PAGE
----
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Can I use lava rocks as shrimp substrate?

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Hello! New to the forums. I’ll be moving my betta to a 10 gallon, leaving my 5 gallon empty. I thought I’d try a shrimp only tank with RCS. Can I use the crushed lava rocks that are currently in the 5 gallon tank for the shrimp? I’ve read some stuff that suggest you have to have a “shrimp specific substrate” but it doesn’t really say why this is necessary.
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You are fine with what you have. It could be much better for shrimp to be introduced to a mature aquarium rather than using "shrimp specific" substrate. Im not convinced there is any legitimate reasoning behind a "shrimp specific" substrate. Your established substrate will be a great food source for new shrimp. If you wanted to change it for aesthetics, then go ahead and change it out!
 

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Hello! New to the forums. I’ll be moving my betta to a 10 gallon, leaving my 5 gallon empty. I thought I’d try a shrimp only tank with RCS. Can I use the crushed lava rocks that are currently in the 5 gallon tank for the shrimp? I’ve read some stuff that suggest you have to have a “shrimp specific substrate” but it doesn’t really say why this is necessary.
Some shrimp "species Caridina" like soft water with low GH "general hardness" with very low to zero KH "caribinated hardness" and cooler water temperatures. Most shrimp specific substrate is designed for the Caridina shrimp because it will remove KH from the water. The level of KH removal all depends on the initial KH of the water.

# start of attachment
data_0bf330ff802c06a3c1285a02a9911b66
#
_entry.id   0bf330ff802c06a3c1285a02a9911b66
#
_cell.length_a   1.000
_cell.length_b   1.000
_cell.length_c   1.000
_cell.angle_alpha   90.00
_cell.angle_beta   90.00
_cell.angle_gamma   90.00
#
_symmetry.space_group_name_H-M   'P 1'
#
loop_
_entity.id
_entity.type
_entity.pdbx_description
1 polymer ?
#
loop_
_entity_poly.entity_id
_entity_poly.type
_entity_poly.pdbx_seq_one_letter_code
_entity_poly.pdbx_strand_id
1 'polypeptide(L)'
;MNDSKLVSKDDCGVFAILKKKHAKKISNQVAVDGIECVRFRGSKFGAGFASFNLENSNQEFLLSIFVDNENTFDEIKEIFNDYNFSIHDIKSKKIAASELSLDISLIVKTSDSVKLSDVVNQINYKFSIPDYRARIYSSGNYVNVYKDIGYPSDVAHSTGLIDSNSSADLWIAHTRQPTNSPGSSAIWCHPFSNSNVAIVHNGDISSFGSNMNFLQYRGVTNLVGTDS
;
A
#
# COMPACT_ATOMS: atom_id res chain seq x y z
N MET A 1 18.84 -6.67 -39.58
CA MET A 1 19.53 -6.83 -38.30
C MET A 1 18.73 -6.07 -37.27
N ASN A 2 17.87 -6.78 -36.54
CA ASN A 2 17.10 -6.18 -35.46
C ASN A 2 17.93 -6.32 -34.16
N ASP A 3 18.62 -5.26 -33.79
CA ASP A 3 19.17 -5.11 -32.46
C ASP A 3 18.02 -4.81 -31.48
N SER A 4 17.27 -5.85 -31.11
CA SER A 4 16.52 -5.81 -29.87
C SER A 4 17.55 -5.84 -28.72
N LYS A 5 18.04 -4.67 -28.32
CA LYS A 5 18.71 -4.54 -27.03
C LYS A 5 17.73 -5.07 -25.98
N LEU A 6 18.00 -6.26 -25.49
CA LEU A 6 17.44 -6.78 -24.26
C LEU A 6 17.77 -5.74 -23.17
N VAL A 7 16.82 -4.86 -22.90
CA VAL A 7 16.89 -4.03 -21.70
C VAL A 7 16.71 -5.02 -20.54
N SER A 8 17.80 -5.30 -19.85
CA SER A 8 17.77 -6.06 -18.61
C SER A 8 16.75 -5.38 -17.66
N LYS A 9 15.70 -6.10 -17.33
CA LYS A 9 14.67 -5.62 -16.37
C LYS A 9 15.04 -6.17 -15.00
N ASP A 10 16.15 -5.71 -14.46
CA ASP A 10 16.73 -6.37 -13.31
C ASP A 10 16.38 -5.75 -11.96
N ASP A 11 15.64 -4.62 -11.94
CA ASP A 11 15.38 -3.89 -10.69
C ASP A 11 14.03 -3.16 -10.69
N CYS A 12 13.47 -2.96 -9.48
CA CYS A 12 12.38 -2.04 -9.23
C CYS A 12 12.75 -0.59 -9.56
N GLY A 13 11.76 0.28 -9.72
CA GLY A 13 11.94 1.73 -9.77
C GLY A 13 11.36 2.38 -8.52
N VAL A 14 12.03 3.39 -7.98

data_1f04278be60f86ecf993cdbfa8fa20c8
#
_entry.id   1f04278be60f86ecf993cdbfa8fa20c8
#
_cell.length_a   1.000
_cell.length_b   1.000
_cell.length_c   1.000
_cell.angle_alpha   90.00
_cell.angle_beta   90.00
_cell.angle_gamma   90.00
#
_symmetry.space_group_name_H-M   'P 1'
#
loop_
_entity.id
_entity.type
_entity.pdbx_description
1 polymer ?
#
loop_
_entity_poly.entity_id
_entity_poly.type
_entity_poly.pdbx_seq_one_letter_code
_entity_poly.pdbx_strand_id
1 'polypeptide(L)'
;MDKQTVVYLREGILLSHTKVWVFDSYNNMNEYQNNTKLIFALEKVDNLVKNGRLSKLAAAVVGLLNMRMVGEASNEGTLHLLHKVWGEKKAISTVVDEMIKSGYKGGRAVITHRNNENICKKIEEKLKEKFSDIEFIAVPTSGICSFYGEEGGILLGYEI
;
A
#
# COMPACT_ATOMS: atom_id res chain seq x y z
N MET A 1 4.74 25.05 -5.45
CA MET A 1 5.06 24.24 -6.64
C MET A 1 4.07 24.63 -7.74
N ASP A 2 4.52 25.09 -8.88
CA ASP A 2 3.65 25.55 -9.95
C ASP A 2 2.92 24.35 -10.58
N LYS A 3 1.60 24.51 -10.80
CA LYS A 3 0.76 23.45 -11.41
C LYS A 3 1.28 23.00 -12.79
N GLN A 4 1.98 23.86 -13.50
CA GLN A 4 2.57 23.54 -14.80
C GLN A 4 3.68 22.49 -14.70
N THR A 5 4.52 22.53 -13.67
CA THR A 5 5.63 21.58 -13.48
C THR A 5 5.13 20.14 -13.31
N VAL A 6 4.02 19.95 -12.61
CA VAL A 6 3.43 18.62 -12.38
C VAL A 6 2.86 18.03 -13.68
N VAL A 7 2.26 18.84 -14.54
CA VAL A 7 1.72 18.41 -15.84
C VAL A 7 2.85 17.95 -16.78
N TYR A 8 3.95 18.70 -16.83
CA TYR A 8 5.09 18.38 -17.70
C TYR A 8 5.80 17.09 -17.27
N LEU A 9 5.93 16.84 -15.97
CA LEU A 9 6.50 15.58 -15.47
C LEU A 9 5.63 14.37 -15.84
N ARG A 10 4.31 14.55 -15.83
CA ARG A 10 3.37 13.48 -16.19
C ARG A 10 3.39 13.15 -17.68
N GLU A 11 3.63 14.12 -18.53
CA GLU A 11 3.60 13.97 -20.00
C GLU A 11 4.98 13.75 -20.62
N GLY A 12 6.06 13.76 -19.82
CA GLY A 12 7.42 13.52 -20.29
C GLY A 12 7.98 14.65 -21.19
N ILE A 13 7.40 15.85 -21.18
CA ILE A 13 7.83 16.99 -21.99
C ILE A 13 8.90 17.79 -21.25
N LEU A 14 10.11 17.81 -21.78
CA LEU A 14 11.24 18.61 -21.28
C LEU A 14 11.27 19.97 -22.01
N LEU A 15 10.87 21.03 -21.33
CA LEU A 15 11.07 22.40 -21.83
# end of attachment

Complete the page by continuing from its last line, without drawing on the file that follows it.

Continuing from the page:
All of this is irrelevant because you want to keep RCS aka "red cherry shrimp" which is the " Neocaridina Davidi species". "Neo's" RCS can be kept in all sorts of different KH, GH levels and a wide range of temperatures. The gravel you got is just fine for them and like " GoodWood" stated is mature and doesn't need to be cycled plus has bio film and algae in it which the shrimp will snack on.
 

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Note that Neocaridina are also a cool water species and will not need a heater.

And while they're adaptable, there are also general ranges you'll want to be in for ideal parameters. So a lot more reading on your part is going to be necessary, @Sunny22. Just spend a couple weeks reading here in the shrimp section and you'll be good to go.
 

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Note that Neocaridina are also a cool water species and will not need a heater.

And while they're adaptable, there are also general ranges you'll want to be in for ideal parameters. So a lot more reading on your part is going to be necessary, @Sunny22. Just spend a couple weeks reading here in the shrimp section and you'll be good to go.
Thanks for the advice! Definitely doing more reading before buying any shrimp.
in winter my house runs between 62-68 (I turn it down to 62 at night). Is that too cold for shrimp?
 
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